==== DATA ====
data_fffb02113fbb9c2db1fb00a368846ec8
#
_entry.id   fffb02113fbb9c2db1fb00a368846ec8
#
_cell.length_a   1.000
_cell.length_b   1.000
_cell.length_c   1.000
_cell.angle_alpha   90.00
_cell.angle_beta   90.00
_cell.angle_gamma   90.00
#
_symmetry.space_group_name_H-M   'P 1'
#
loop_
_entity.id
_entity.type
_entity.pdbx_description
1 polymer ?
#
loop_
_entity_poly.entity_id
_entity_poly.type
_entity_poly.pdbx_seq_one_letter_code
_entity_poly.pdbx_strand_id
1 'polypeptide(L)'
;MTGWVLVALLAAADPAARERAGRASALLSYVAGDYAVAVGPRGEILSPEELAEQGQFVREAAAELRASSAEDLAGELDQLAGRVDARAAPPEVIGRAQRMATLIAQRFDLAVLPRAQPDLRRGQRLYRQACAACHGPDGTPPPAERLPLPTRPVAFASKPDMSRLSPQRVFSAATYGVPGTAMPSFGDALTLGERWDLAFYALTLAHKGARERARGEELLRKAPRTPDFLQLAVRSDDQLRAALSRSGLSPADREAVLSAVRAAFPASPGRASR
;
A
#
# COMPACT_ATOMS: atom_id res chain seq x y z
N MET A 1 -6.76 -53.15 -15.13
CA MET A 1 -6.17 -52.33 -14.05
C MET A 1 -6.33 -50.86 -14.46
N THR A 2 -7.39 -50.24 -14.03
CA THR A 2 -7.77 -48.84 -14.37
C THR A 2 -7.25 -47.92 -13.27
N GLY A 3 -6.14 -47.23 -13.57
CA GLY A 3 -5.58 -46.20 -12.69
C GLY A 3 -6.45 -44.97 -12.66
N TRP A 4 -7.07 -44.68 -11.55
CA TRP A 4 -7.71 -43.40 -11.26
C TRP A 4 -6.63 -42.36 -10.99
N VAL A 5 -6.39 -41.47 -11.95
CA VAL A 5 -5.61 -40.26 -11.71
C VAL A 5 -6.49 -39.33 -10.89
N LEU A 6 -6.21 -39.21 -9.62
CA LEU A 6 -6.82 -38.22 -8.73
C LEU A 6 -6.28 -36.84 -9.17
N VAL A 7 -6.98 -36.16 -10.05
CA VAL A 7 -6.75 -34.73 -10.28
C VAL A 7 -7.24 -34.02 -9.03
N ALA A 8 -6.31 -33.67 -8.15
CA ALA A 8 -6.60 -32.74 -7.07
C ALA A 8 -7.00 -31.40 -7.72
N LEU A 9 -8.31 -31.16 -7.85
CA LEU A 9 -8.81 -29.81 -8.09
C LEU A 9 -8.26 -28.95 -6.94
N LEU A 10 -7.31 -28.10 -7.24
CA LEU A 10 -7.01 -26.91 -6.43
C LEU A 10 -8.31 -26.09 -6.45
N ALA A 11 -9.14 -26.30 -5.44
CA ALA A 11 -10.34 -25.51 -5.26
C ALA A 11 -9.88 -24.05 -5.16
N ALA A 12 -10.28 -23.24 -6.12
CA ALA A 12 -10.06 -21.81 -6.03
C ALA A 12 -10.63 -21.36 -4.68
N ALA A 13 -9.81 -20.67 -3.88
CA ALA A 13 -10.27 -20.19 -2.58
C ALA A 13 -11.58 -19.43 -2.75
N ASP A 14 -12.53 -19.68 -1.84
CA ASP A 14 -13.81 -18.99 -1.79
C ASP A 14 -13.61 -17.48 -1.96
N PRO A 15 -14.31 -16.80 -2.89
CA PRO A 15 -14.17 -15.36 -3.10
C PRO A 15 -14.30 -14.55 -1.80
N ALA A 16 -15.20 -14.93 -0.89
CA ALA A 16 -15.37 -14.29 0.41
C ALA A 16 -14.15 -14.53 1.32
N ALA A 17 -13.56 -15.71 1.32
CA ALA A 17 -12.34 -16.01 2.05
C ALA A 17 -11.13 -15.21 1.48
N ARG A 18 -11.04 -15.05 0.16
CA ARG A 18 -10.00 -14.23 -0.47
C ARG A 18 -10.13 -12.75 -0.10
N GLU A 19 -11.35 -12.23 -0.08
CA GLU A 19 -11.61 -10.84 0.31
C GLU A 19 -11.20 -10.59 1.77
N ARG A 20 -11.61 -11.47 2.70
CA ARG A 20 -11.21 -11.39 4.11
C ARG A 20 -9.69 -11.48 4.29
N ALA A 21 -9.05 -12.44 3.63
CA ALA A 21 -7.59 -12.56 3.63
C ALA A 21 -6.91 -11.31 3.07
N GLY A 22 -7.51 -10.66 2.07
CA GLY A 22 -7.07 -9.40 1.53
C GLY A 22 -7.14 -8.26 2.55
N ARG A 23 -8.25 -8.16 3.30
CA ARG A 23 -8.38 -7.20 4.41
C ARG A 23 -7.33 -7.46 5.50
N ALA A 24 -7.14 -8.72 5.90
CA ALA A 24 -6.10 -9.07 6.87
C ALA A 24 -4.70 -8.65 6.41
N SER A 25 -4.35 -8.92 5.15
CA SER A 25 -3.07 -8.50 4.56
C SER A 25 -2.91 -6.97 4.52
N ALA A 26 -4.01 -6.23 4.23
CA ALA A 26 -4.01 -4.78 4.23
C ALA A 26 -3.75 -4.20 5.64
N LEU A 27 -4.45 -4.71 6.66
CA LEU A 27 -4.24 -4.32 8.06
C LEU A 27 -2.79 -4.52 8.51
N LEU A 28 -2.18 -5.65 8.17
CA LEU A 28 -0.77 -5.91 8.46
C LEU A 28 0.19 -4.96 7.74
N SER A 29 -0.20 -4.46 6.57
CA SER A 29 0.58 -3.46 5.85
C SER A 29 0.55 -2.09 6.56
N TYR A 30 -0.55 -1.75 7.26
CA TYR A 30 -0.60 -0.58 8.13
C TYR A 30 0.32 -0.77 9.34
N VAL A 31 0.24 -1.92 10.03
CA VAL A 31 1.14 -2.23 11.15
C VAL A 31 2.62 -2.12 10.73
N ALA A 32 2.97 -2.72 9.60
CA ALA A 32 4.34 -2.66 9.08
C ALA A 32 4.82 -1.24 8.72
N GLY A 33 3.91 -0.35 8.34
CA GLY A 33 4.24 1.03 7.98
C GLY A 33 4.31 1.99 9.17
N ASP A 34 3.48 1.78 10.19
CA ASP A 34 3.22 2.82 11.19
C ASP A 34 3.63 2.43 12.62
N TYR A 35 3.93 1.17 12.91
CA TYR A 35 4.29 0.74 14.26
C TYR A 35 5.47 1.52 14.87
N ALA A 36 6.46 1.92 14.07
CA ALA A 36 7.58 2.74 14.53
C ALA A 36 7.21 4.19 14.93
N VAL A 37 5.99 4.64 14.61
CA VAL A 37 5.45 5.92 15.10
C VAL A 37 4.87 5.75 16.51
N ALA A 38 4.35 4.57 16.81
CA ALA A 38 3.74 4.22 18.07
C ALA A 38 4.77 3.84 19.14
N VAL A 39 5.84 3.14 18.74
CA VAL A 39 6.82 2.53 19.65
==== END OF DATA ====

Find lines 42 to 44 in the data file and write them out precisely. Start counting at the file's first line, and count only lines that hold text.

C TRP A 4 -6.63 -42.36 -10.99
N VAL A 5 -6.39 -41.47 -11.95
CA VAL A 5 -5.61 -40.26 -11.71